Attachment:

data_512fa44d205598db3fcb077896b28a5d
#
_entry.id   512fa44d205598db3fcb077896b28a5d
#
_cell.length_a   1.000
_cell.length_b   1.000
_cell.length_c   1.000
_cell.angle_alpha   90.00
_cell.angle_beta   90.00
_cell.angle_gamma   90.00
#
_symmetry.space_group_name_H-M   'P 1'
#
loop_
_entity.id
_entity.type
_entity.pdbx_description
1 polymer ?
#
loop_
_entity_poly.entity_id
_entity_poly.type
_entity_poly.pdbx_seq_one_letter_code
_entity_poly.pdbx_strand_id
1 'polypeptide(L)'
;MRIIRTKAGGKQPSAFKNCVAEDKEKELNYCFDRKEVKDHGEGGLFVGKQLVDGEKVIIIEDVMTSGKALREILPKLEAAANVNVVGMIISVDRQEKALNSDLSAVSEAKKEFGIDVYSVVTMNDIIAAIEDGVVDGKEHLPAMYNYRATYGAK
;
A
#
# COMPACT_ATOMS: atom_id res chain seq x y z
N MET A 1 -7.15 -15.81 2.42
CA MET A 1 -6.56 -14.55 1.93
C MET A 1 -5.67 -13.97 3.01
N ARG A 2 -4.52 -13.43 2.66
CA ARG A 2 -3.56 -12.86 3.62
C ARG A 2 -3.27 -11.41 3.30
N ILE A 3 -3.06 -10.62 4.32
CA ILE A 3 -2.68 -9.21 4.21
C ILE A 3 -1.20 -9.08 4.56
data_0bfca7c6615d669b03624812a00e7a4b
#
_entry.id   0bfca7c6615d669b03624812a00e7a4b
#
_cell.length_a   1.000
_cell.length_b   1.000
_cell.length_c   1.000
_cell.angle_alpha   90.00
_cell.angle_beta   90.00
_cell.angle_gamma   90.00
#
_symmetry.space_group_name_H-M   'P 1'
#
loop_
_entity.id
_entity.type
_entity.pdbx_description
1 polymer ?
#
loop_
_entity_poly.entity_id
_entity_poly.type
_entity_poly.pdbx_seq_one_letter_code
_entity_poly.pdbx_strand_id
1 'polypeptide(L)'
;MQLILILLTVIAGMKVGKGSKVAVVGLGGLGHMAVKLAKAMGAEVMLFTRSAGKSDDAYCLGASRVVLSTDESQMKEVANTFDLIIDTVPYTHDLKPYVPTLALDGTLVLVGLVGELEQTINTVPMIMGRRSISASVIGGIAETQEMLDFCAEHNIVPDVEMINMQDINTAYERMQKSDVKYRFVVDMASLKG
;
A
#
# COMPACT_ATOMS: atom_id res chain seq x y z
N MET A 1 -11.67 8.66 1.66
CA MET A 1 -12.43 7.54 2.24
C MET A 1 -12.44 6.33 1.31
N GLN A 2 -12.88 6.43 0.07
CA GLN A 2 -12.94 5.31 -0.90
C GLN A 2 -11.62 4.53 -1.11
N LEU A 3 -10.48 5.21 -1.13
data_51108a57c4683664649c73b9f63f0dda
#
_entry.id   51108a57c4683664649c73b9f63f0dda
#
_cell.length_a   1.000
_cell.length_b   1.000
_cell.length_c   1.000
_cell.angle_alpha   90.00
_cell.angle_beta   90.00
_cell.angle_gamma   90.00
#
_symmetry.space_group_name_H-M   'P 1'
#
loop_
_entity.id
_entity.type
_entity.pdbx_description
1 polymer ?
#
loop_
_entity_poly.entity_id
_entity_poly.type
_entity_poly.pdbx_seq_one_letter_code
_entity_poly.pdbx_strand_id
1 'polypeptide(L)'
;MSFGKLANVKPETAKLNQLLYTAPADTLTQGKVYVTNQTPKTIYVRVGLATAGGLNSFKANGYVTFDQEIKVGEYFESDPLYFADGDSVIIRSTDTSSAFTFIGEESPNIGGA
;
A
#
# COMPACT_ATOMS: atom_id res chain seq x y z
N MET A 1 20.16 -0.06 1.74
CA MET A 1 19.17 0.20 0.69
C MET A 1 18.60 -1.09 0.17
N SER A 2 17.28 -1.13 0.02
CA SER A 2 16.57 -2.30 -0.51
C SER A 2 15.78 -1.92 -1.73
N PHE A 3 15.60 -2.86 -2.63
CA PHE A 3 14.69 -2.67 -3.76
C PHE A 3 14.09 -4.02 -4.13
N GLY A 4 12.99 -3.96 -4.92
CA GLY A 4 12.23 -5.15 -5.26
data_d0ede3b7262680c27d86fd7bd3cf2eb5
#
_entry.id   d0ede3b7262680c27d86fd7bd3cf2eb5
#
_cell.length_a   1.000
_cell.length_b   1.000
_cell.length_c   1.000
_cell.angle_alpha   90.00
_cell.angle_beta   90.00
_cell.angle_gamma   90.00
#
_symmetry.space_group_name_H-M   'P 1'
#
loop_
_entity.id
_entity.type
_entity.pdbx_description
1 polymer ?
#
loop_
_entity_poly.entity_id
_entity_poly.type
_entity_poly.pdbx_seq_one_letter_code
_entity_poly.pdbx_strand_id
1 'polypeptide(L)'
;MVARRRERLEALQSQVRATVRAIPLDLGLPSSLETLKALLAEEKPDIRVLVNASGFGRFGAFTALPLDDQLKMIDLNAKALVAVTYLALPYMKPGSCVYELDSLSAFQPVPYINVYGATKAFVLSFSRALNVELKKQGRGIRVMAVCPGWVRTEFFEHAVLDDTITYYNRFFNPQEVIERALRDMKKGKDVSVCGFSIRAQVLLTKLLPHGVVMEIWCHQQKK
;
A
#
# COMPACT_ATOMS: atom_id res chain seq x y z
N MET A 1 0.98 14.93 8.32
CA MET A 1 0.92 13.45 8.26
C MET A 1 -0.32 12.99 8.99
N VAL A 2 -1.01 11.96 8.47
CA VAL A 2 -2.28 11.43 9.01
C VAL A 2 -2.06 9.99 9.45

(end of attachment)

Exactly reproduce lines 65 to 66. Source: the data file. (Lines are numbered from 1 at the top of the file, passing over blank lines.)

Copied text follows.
;MQLILILLTVIAGMKVGKGSKVAVVGLGGLGHMAVKLAKAMGAEVMLFTRSAGKSDDAYCLGASRVVLSTDESQMKEVANTFDLIIDTVPYTHDLKPYVPTLALDGTLVLVGLVGELEQTINTVPMIMGRRSISASVIGGIAETQEMLDFCAEHNIVPDVEMINMQDINTAYERMQKSDVKYRFVVDMASLKG
;